Wallace in the meantime was not faring all that well, and was zero for three during his initial time in the “pulpit.”  Given the type of presentation required, it was something of a challenge for both of us to cast simultaneously while at the same time trying to avoid catching each other. As I had already caught three fish and missed a couple of others, the rules of angling etiquette demanded that I put down my rod until he either caught a fish, or ceded the river back to me.

Wallace is a lawyer, and a damn good one at that.  His extremely competitive nature came to the fore during a previous outing, when after getting snagged he handed me his rod because I had a better angle on where he was hooked up, and therefore was in a better position to deal with the snag. Not only did I manage to save his fly, I hooked a fish while stripping his line back in! Wallace immediately demanded that I return his rod, and the look on his face suggested that if I didn’t comply, he would commence legal proceedings forthwith. With that in mind, you can see why observing proper etiquette was extremely important.

We continued to fish nymphs, and Ken switched Wallace over to a rod with a sinking line. He managed to catch a couple of small “bows,” and I added two more to my total. We then came to an area where we could see fish rising, so Ken switched us over to dry flies.  We were not having any luck and Ken, who appeared to be on a first name basis with most of the insects on the river, constantly kept changing our flies, trying to match what the trout were feeding on – but unfortunately, we didn’t appear to have the right flavour.

While keeping a close eye on the insect life, I saw Ken point and say “Grey Fox” a number of times.  Initially I was under the impression that he was referrring to a unique member of the fox family, so each time he pointed, I frantically scanned the shore line in hopes of getting a look at this elusive creature. Not seeing anything remotely resembling a fox, it finally dawned on me that Ken was pointing at a very small insect, that otherwise serves as trout food.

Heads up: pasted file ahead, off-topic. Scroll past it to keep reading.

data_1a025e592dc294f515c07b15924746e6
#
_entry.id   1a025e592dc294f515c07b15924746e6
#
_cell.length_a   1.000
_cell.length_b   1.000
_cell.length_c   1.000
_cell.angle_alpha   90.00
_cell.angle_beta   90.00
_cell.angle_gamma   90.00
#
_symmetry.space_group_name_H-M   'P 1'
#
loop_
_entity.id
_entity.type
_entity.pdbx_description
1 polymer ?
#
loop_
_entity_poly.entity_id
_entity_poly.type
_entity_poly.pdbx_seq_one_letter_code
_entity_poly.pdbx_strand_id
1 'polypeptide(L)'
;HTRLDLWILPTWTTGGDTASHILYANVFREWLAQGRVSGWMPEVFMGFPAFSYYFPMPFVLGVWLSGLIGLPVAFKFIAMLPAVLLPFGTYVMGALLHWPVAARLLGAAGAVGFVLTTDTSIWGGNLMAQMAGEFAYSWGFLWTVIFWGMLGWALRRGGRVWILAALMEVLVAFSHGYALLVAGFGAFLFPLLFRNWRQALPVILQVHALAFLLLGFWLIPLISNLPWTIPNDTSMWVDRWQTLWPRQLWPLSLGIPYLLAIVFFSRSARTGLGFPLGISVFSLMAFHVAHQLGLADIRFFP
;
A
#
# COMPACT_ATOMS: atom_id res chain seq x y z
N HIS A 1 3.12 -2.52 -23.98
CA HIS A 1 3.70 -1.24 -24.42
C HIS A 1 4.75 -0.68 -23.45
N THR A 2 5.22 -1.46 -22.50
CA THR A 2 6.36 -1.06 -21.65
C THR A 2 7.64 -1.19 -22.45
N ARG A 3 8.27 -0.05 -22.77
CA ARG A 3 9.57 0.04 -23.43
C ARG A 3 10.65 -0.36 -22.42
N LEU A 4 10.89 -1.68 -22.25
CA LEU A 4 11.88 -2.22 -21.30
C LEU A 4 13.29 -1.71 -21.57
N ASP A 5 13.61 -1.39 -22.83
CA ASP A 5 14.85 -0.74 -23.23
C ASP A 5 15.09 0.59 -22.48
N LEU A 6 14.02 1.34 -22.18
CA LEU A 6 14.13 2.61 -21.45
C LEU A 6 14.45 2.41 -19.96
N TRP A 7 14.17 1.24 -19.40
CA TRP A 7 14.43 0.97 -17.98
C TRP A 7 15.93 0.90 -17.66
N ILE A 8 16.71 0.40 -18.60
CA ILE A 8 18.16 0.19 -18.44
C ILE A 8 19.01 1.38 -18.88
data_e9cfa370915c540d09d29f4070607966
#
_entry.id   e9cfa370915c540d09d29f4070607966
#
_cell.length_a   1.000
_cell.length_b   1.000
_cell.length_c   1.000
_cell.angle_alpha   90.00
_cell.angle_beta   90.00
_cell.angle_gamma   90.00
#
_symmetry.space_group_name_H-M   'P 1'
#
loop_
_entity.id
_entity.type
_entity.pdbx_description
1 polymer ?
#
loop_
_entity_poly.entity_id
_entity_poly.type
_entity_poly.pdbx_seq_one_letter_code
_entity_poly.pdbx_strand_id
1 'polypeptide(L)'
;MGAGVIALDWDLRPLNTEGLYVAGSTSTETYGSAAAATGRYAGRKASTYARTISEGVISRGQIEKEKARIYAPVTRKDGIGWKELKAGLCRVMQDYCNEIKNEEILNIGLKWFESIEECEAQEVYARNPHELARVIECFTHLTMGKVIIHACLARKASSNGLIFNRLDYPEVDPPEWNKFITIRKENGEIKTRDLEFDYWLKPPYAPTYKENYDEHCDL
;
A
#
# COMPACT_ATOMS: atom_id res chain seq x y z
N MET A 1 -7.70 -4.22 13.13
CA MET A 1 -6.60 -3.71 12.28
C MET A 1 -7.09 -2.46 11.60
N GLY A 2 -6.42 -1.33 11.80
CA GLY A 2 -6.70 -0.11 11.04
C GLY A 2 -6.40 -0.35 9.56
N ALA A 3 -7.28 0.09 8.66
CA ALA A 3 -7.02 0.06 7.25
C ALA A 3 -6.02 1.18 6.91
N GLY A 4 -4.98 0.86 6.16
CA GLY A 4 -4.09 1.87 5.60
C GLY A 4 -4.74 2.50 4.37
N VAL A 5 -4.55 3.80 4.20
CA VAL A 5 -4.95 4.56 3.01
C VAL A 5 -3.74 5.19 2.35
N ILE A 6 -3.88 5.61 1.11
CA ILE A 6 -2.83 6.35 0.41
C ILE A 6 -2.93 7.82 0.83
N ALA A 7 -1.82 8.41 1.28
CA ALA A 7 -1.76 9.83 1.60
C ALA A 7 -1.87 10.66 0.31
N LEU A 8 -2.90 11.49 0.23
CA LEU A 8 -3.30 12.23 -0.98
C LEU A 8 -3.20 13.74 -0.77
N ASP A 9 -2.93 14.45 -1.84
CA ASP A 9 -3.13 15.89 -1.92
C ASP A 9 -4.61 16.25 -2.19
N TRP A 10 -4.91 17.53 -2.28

While most of the fishing in Southern Ontario now takes place within an urban environment, with many fish species coming from a hatchery, there are still a few places in our own backyard where, for at least a few hours, you can imagine being miles from civilization while catching native fish.

A number of forward thinking anglers, associations and conservation authorities have worked very hard to preserve these rivers and the resident fish population, so we can enjoy the occasional foray into the urban wilderness.

As we were floating downstream, Ken would check out some areas along the shoreline to see if the Smallmouth Bass had moved into their traditional spawning areas. We saw some huge bass, and plans are underway to fish the Grand,, or perhaps one of the other rivers with surface poppers once the season opens. I have no doubt that after several hours under Ken’s direction, I will become an accomplished popper fisherman.

By the way, if Muskie are your passion, and if you have always dreamed about catching one on a fly rod, the Grand River is one place pretty close to home that can make that dream come true.





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Last modified onTuesday, 17 March 2015 06:37